Addressing road network reliability

The VTA has been working on several key issues over the past few months. We have set up a group to tackle road network reliability and have been meeting with CityLink regarding truck breakdowns and their impact on the road network. This month we will also hold the annual VTA State Conference on 28 and 29 May.

Road Network Reliability
A meeting at the VTA offices in April addressed the many problems on the Melbourne arterial, freeway and tollways.

As part of the discussion I invited representatives from VicRoads, Victoria Police, Transurban, RACV and Connect East to hear first hand their problems with traffic and the public.
We quickly indentified all the problems occurring on our major roads.

The major issues in discussion came back to ‘network reliability’. Our roads are affected by many different occurrences. These are:
• Car and truck breakdowns
• Cars and trucks running out of fuel
• Unusual events such as fires or spills
• Loss of loads
• Roadwork
• Public events
• Accidents

Car and truck breakdowns are becoming more prevalent along our arterials and tollways. Outcomes of the meeting were:
• Improve road worthiness of all commercial vehicles;
• Change towing legislation to allow towing for short distances of heavy vehicles to clear roads;
• Charge vehicles for lost time if they run out of fuel, at least for clearing the road;
• Heavy vehicle breakdowns should be investigated by appropriate authorities – fines to be implemented for repeat offenders;
• Need for more and better quality information for events;
• All events affecting road networks should be analysed for cost/benefits or at least costed.
All organisations agreed to work together on the solutions. It was identified that up to 10 per cent of the arterial and tollway capacity is affected by vehicle breakdowns and vehicles running out of fuel.

This is quite an opportunity to increase productivity, improve reliability and relieve congestion across the entire network.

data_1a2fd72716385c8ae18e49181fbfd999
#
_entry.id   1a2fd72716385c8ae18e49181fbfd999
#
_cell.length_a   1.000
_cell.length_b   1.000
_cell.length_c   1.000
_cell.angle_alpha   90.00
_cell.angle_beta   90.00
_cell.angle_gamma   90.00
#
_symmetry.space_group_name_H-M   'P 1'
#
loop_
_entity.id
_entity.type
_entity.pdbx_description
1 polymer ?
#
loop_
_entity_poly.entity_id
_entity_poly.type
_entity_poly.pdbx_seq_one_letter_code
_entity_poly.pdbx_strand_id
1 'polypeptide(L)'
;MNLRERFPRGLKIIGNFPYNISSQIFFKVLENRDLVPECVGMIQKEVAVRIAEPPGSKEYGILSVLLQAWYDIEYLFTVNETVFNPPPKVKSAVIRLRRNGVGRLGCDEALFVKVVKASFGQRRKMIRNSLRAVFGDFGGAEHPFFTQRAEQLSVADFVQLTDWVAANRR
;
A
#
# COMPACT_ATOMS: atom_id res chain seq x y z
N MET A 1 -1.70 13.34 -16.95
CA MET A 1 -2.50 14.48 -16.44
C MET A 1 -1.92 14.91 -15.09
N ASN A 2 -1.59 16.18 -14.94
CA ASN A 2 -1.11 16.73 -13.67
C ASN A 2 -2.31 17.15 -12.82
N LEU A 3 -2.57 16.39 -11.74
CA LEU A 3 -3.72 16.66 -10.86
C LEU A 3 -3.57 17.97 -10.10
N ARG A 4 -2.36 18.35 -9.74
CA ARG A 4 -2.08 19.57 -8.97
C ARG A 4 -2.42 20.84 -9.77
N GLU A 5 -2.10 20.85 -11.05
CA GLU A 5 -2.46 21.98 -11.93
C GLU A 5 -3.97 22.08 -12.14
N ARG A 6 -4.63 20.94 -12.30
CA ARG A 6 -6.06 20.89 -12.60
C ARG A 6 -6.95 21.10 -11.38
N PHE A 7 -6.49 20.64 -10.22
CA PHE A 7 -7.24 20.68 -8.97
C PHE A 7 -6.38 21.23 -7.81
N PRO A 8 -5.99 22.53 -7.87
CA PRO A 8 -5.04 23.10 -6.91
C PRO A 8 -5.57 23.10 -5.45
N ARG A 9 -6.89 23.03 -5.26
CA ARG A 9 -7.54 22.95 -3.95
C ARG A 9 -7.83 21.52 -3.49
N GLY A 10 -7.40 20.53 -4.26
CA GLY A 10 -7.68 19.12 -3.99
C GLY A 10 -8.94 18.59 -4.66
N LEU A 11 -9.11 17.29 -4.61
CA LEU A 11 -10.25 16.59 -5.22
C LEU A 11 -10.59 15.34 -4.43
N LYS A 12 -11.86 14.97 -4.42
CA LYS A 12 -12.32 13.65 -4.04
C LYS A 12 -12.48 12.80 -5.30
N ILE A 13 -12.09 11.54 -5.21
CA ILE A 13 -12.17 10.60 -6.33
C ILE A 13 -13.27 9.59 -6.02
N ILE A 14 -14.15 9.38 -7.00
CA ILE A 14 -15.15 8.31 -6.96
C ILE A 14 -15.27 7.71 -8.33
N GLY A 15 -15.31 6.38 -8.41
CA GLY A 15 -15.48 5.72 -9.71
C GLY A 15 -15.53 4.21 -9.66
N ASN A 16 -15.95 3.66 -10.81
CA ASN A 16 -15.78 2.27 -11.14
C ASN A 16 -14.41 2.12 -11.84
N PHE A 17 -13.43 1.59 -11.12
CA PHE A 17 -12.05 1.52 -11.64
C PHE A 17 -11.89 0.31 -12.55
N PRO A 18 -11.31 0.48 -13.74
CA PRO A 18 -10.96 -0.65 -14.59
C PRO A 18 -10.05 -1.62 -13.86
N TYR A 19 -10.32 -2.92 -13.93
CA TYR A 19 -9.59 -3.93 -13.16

Further meetings are planned to inform the transport industry of future actions to reduce these issues.

Truck Breakdowns
CityLink has made an initial study of the causes and impacts of truck breakdowns on CityLink, to help the VTA and other interested parties gain a better understanding of when, where and why trucks break down on CityLink and the impact that has on the road network, as a guide to better understanding the issue across the broader metropolitan freeway network.

Truck breakdowns, while a relatively small percentage of all breakdowns, have the potential to more severely disrupt traffic than car breakdowns and to cause significant delays, sometimes several hours before normal traffic flow is restored.

CityLink’s tolling and emergency response data places the company in a unique position to understand the impacts on traffic flow and traffic volumes.

CityLink data supports the anecdotal evidence that truck breakdowns on Melbourne’s M1 and Tullamarine freeways happen regularly, significantly disrupt traffic and undermine the efficiency of the road network, and are largely due to mechanical failure occurring when the vehicle is under stress; tackling an incline in congested traffic.

The data indicates that CityLink has on average two truck breakdowns every weekday and a truck breakdown in a running lane on average every second day. The latter has the potential to result in other incidents and more breakdowns.

While CityLink has 24/7 incident monitoring and response, including priority access to heavy haulage, it takes on average just over an hour to clear a truck breakdown (twice the time that it takes to clear a car). The level of disruption and resulting congestion can last up to three hours after the event depending on the location and time.

Additionally the data clearly indicates that hazardous breakdowns increase in conditions where truck systems, mechanical or electrical, are under stress. 81.5 per cent of hazardous breakdowns are due to mechanical failure with 33 per cent occurring during peak periods and 56 per cent occurring during the busy inter‑peak period.

While 22 per cent of all truck breakdowns on CityLink occur in the Burnley tunnel, 30 per cent of all hazardous truck breakdowns occur in the Burnley Tunnel, almost all of which (93 per cent) are due to mechanical failure. (Operating experience suggests most occur on the upward incline.)

Philip Lovel AM
CEO

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